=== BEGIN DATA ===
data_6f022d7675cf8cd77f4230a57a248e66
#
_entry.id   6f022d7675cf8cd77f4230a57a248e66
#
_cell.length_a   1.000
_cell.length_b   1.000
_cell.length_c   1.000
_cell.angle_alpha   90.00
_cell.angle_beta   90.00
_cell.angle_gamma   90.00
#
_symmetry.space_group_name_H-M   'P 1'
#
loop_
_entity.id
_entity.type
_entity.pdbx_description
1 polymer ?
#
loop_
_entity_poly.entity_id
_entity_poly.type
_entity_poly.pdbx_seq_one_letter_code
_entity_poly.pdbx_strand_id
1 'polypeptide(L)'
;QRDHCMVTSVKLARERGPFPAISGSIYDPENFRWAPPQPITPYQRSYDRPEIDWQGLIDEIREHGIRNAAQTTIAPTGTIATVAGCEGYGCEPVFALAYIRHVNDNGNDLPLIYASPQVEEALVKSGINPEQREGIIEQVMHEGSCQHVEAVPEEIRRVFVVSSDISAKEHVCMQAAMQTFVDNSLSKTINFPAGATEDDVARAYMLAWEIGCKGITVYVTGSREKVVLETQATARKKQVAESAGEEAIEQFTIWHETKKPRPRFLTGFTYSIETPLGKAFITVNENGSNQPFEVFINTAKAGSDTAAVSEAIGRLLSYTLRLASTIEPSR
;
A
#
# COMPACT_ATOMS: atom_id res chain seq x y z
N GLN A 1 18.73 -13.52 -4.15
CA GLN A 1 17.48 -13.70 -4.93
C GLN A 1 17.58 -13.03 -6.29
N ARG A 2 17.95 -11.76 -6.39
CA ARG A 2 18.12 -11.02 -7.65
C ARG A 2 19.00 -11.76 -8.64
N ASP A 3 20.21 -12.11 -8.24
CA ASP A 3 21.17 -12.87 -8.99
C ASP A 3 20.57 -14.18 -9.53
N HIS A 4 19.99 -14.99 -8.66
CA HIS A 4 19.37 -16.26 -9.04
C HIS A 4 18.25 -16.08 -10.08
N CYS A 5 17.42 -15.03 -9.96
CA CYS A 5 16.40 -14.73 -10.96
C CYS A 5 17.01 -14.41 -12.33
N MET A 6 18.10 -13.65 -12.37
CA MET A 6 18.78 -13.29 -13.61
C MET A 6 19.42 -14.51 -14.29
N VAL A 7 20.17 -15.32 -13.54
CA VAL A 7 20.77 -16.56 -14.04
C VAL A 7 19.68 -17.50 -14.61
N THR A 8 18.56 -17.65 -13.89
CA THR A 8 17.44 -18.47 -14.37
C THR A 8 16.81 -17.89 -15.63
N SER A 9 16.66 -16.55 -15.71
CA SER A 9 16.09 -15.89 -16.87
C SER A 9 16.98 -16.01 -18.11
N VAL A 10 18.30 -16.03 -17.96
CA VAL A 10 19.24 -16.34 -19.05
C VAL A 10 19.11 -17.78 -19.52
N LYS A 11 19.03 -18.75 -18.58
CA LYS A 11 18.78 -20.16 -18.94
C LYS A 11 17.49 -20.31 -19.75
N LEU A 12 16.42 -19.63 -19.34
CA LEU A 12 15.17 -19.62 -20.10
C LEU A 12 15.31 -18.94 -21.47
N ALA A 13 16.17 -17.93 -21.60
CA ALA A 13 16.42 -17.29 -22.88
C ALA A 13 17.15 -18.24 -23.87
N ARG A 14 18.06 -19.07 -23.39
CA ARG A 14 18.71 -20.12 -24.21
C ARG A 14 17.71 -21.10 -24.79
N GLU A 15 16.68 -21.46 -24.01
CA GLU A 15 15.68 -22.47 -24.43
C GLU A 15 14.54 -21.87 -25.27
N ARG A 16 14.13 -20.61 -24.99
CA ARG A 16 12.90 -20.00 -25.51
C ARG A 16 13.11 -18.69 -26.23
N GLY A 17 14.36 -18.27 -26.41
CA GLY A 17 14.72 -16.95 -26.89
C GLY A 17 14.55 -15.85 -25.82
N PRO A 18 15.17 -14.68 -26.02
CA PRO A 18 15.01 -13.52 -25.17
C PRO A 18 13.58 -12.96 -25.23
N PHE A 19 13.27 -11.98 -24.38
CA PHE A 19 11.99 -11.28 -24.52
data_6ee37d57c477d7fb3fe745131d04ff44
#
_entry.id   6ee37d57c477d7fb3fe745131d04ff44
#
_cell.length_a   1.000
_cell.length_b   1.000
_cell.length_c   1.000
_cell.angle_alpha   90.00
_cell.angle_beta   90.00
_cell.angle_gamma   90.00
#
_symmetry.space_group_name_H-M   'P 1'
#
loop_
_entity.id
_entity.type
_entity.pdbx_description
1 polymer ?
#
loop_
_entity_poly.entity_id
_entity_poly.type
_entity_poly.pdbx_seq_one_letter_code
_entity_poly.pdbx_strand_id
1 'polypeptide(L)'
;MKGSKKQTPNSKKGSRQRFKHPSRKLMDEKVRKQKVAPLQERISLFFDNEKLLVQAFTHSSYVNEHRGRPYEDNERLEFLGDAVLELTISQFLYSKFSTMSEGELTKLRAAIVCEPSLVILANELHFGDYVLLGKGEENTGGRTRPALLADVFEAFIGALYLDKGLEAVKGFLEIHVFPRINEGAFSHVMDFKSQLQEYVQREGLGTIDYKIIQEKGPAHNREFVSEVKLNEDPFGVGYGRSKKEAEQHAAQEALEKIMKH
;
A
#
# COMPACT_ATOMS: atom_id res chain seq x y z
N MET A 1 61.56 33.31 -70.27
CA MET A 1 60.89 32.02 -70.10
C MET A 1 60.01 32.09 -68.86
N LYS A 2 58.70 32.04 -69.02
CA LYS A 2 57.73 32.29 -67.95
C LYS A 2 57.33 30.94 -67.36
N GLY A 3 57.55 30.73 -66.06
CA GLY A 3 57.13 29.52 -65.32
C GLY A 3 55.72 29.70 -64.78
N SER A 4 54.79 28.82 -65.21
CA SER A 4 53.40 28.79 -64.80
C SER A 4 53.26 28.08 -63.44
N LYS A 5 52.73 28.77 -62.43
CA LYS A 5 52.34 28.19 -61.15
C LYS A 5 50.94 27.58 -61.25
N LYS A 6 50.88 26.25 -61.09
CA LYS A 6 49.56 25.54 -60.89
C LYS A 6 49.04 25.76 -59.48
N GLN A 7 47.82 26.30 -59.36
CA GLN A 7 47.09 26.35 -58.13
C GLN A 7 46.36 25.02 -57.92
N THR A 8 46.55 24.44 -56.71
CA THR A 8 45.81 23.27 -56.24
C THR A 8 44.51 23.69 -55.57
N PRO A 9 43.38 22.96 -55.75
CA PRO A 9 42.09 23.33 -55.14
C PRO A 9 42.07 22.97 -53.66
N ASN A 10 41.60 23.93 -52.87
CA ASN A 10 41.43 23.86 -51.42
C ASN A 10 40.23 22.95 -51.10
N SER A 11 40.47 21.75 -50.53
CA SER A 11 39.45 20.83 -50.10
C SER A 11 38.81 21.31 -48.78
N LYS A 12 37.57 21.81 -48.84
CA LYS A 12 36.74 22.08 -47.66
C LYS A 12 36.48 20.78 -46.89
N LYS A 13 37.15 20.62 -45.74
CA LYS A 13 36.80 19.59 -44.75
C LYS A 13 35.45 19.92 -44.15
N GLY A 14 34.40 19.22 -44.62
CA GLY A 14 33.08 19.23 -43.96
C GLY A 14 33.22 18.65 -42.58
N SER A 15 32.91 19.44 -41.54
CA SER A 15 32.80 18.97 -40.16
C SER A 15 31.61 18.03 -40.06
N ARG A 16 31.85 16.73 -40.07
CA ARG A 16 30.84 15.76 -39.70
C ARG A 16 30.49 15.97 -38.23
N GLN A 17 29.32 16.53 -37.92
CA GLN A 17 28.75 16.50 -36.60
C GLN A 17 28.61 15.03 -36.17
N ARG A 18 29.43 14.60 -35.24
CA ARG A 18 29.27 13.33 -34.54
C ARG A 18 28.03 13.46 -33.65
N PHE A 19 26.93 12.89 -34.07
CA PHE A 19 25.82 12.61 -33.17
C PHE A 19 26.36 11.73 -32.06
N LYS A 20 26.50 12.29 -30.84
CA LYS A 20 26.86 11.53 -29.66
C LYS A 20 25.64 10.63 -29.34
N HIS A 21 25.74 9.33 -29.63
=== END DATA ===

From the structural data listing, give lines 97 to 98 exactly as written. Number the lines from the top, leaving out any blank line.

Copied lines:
#
_symmetry.space_group_name_H-M   'P 1'